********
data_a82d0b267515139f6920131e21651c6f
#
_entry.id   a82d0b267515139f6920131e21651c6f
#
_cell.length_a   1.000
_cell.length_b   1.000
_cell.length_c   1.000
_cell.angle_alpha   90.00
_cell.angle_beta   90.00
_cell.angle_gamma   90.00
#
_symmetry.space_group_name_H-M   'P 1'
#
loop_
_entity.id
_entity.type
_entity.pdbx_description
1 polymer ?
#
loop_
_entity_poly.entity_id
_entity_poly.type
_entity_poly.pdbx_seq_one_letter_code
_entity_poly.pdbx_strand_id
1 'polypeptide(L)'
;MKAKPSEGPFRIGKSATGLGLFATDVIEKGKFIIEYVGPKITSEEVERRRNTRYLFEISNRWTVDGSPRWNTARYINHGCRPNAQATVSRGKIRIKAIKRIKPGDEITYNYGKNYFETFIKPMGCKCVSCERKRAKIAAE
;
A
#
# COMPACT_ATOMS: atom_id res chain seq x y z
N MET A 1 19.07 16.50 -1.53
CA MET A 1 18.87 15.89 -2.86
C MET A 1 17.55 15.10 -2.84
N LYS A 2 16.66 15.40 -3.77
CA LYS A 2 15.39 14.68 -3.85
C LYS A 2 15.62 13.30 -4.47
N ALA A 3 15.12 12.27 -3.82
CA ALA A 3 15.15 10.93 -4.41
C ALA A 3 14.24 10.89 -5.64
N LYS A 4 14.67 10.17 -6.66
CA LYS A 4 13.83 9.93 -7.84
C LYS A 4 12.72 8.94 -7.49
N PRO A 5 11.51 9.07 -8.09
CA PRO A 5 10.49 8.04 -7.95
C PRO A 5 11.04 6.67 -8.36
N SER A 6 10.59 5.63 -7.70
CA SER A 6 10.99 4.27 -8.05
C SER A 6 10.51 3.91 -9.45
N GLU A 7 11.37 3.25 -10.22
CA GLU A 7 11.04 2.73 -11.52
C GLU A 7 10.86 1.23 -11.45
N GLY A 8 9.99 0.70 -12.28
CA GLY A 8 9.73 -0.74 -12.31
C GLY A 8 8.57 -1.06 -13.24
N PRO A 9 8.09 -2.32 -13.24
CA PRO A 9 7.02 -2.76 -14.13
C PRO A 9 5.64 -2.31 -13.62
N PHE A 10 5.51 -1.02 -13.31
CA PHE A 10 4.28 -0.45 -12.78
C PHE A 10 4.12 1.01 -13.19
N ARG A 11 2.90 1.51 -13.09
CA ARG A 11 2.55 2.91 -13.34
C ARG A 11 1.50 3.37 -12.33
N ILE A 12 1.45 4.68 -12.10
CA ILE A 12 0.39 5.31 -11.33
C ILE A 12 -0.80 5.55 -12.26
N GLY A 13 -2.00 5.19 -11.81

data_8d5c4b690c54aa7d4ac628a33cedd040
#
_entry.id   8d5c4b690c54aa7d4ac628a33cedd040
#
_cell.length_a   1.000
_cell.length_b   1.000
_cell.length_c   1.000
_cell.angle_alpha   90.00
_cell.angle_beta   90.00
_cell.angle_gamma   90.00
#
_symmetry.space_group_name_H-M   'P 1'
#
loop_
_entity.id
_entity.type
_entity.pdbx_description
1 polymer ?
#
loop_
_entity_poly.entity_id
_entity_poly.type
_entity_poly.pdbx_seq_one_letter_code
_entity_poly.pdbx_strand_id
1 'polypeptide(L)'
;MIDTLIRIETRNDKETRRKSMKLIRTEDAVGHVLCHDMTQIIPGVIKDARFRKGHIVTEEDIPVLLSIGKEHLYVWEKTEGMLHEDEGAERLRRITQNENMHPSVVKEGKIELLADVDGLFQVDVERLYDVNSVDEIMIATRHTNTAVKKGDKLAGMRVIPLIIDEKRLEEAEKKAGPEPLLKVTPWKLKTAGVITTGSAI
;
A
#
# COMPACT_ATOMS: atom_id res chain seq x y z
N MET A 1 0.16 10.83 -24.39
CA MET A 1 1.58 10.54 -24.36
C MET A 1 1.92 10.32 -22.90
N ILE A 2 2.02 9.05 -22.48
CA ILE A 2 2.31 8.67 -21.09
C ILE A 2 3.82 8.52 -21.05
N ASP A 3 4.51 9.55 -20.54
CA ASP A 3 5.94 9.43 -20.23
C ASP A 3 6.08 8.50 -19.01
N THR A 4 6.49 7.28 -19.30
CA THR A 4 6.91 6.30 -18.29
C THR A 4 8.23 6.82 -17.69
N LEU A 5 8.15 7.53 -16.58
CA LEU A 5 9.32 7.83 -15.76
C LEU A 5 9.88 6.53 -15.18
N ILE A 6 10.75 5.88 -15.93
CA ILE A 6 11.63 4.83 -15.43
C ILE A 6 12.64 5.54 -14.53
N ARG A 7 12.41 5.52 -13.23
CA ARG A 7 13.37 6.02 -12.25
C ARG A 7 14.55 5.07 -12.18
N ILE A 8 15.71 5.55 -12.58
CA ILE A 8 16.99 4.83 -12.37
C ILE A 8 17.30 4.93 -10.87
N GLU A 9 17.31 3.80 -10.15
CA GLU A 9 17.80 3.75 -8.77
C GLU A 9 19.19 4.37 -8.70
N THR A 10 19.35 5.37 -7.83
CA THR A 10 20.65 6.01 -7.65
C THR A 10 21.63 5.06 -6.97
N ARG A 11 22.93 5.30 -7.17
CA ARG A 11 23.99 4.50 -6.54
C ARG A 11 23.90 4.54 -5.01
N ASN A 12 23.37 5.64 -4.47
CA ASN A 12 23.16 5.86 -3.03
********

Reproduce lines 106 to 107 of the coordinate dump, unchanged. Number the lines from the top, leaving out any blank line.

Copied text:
C ASP A 3 6.08 8.50 -19.01
N THR A 4 6.49 7.28 -19.30